adding and removing of the 645 nm band did not show a large influence (<3% mean UAPD variation). In addition, due to the existence of the 746 nm band in VIIRS, reasonable results were obtained in aGau(?) retrievals. Such a result suggests, at least for this dataset of bloom waters, with MuPI there is little impact on the retrieval of aGau(?) when hyperspectral Rrs(?) is degraded to multiple-spectral measurements such as MERIS and MODIS-like sensors. This is consistent with conclusions from previous studies that Rrs(?) data do not need to be as fine as 1 nm in spectral resolution to obtain reliable retrievals of inherent optical properties 41–43. When taking a closer look at the results from the LE 2014 data (Table 6, Figure 6), a mean UAPD of ?35% was achieved for most of aGau(?) from Rrs(?) with MERIS, OLCI, and MODIS bands. The relatively low contributions of phytoplankton absorption coefficients at longer wavelengths was the main reason for the relatively larger uncertainties (e.g., aGau(?) at 653 nm: ~36% for MODIS and MERIS). In addition, the lack of enough bands between 570 and 660 nm (only 620 nm for MERIS and 645 nm for MODIS) made it difficult to obtain more accurate retrievals. As one of the most widely used indices for phytoplankton, concentration and light absorption coefficients of chlorophyll a (Chl-a) have been the focus of many studies 33,44–47. Previous studies 9,10,17 have indicated that some Gaussian peak heights (aGau(?)) obtained from aph(?), such as peaks around 390, 413, 435 and 675 nm, represent the absorption properties of chlorophyll a. Phycocyanin (PC), the bio-marker of the blue-green cyanobacteria, is an important indicator for cyanobacteria biomass 6,7,48. Based on the regression analysis between aGau(?), Chl-a and PC from the LE dataset, the Gaussian peaks at 386.6, 414, 435 and 677 nm showed high correlation coefficients with Chl-a concentration with R2 of 0.95, 0.96, 0.97, and 0.98, respectively; and the Gaussian peaks at 617.6 nm showed a 0.93 correlation coefficient with PC concentration. The empirical relationships for Chl-a and PC estimation from aGau(677) and aGau(617.6) were obtained, as shown in Figure 7. The above results further highlight the values of using aGau(?) as a proxy to obtain pigment absorption or concentration, which may be used to map cyanobacteria bloom waters from ocean color imagery. In analysis of the aGau(?) and cell counts from LE 2013 measurements, we found the spectral shapes formed by aGau(435), aGau(584.4), and aGau(617.6) vary with the composition of cyanobacteria species at different locations in western basin of Lake Erie, as shown in Figure 8. As shown in Table 2, the aGau(435), aGau(584.4), and aGau(617.6) contain absorption properties of pigments Chl-a, PE, and PC, respectively. The variation of pigment compositions, especially the different intracellular Chl-a:PE:PC ratios of the cyanobacteria at the species level is the main reason of the spectral shape variation. This can potentially be used in separating different cyanobacteria species in the bloom waters.Before applying MuPI to satellite imagery for aGau(?) retrieval, the Rrs(?) data from HICO and MODIS imagery for Lake Erie were first assessed with in situ measurements. Three criteria were employed to find matchups: (1) Within ±2 days; (2) median of a 3 × 3 box, with no masks of land or clouds; and (3) coefficients of variance smaller than 0.15. The spectral response function was applied to the in situ Rrs(?) spectrum before comparing it with satellite data. Most of the bands have a mean difference within 35% for Rrs(?) for both sensors. At the shorter wavelengths (?500 nm for HICO, and 412 and 443 nm for MODIS), the mean UAPD was as high as 65% and some satellite Rrs(?) were even negative values because of the poor atmospheric correction for optically complex inland waters 49,50. For MODIS, the mean UAPD of Rrs(?) at 748 nm was 52%, possibly due to low Rrs(?) values at this band and the influence from residual and likely uncorrected oxygen and water vapor absorption in the atmosphere. Since the main focus of this work is the retrieval of aGau(?) from Rrs(?), we took advantage of the aGau(?) information from the Rrs(?) spectrum in the longer wavelengths (>500 nm for HICO and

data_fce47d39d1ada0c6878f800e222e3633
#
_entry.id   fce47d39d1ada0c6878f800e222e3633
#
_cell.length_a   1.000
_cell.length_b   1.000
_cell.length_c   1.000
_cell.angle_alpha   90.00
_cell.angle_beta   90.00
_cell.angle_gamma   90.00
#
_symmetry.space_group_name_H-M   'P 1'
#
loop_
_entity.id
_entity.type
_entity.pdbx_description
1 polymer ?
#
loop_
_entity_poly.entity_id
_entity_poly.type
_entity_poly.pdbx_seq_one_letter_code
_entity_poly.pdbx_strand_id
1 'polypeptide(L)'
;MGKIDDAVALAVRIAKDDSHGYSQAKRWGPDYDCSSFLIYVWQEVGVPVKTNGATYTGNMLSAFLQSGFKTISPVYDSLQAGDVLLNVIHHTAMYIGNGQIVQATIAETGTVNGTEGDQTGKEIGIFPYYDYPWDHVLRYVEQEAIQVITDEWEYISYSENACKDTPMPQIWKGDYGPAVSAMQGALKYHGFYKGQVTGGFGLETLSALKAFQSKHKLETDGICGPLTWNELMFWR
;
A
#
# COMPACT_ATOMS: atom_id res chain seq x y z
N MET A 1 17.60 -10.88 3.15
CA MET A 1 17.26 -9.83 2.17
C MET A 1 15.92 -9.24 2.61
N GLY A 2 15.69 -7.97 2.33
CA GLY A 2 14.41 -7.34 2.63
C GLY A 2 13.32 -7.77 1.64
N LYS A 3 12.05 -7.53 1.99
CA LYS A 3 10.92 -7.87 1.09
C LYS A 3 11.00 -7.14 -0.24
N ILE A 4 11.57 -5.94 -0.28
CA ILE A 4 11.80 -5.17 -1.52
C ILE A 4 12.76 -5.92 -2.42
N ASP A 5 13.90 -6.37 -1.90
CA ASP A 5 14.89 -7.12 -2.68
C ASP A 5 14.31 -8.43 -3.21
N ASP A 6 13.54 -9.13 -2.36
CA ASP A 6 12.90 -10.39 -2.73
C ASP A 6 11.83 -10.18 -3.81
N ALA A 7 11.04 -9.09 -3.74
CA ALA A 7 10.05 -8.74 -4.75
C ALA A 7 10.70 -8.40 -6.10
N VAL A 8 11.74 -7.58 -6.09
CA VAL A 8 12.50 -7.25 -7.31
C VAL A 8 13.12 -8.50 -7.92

>480 nm for MODIS) in the model application, to minimize the influence of ineffective